Car dealers and automobile joint ventures, who are impatiently waiting for imports from Japan, have become anxious upon hearing that Japanese automobile manufacturers have halted the operation of their factories in catastrophe-stricken areas.
Tsunami makes Vietnamese car dealers suffer
According to Pham Anh Tuan, a senior executive of Toyota Vietnam, Toyota has shut down two factories in the areas that have suffered most from the earthquake. The workers at the factories in Iwate and Miyagi districts have evacuated to other localities. The manufacturer has also halted operation in its domestic factories for some days, so that staff and domestic suppliers can try to contact their relatives in the earthquake areas.
The representative from Toyota Vietnam said the company is importing some car models from Toyota Japan to sell on the domestic market, such as the Land Cruiser. It also imports car parts from Japan to assemble in Vietnam. Though anticipating that the imports may arrive late for a couple of weeks, Toyota Vietnam said it will try to fulfill the production plan.
“I think automobile joint ventures will suffer less from the earthquake in Japan than car importers,” Tuan said.
Nguyen Duc Nam, Director of Nhat Anh Investment and Import-Export Company, which is running two car dealerships in Hanoi, said that he heard from a Japanese partner that many factories of Nissan, which has suffered severely from the earthquake and tsunami, have halted production. Thousands of Nissan cars, which were to be launched into the market, have been swept away by the tsunami.
“The order we placed with Nissan and Honda before March 11 may be canceled. It is still unclear when we will be able to continue importing cars from Japan,” Nam said. “We have shifted to trade South Korean cars, including Hyundai, Daewoo and Kia”.
Car market still in slump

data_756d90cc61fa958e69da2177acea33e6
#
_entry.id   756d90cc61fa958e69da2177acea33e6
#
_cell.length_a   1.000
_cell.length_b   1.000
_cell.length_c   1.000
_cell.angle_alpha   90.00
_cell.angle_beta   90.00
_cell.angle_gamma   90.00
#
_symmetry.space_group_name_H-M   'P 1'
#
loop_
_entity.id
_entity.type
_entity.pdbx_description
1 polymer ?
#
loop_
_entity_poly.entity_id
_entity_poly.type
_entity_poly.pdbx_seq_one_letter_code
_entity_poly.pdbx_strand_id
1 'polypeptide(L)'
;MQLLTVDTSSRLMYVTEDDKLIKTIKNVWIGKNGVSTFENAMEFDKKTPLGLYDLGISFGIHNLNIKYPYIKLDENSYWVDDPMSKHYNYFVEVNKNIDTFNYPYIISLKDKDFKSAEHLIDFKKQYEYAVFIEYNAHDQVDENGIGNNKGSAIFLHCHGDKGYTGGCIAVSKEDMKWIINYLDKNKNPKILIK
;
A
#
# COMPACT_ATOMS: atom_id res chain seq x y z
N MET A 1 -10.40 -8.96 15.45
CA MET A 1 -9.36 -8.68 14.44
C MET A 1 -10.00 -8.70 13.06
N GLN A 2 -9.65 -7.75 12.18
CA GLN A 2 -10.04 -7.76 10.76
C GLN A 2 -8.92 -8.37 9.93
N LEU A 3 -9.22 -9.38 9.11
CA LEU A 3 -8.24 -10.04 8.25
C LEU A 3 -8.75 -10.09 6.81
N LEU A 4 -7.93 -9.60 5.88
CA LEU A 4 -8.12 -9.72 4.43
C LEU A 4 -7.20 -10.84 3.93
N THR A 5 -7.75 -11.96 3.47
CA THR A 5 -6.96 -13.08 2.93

Though hearing that the Japanese car supply would be short in the time to come due to the earthquake and tsunami, people do not intend to buy cars at this moment. The market is going through a slump.
According to Nam, two Nhat Anh’s dealerships could sell only 10 cars in February, while 50-60 cars were sold each month prior to Tet. Since the beginning of March, sales have been very slow. Nam also complained that the shutting down of the dollar black market has made it more difficult to arrange dollars to buy cars.
Hoang Thuc, a consultancy expert of GM Daewoo Vietnam, said that the gloomy stock market, the efforts by the central bank to eliminate the dollar black market and to prohibit bar gold trading on the free market all have also badly affected the domestic car market. Previously, car dealerships had many customers, who purchased cars after making a fat profit from securities investment deals. However, there are no longer such buyers.
According to Thuc, the average sales of a GM Daewoo in Hanoi have dropped by 50-70 percent compared with the sales in pre-Tet months. In February, the dealership at No 1 Le Trong Tan only sold 20 cars, while it sold 50-60 cars a month in the last months of 2010.
Despite the slow sales, car dealers do not intend to launch sale promotion campaigns to stimulate demand. They are even considering raising sale prices.
“GM Daewoo is considering raising the price of its products, because the input material prices have increased sharply already,” Thuc said.
Meanwhile, Tuan from Toyota Vietnam said Toyota Vietnam has raised the sale price by seven percent for its models, starting from early March 2011.
“The market performance depends on the state’s policies, not on sales promotion campaigns or price reductions,” said Nguyen Dinh Quang, Director of Hoa Binh automobile salon.
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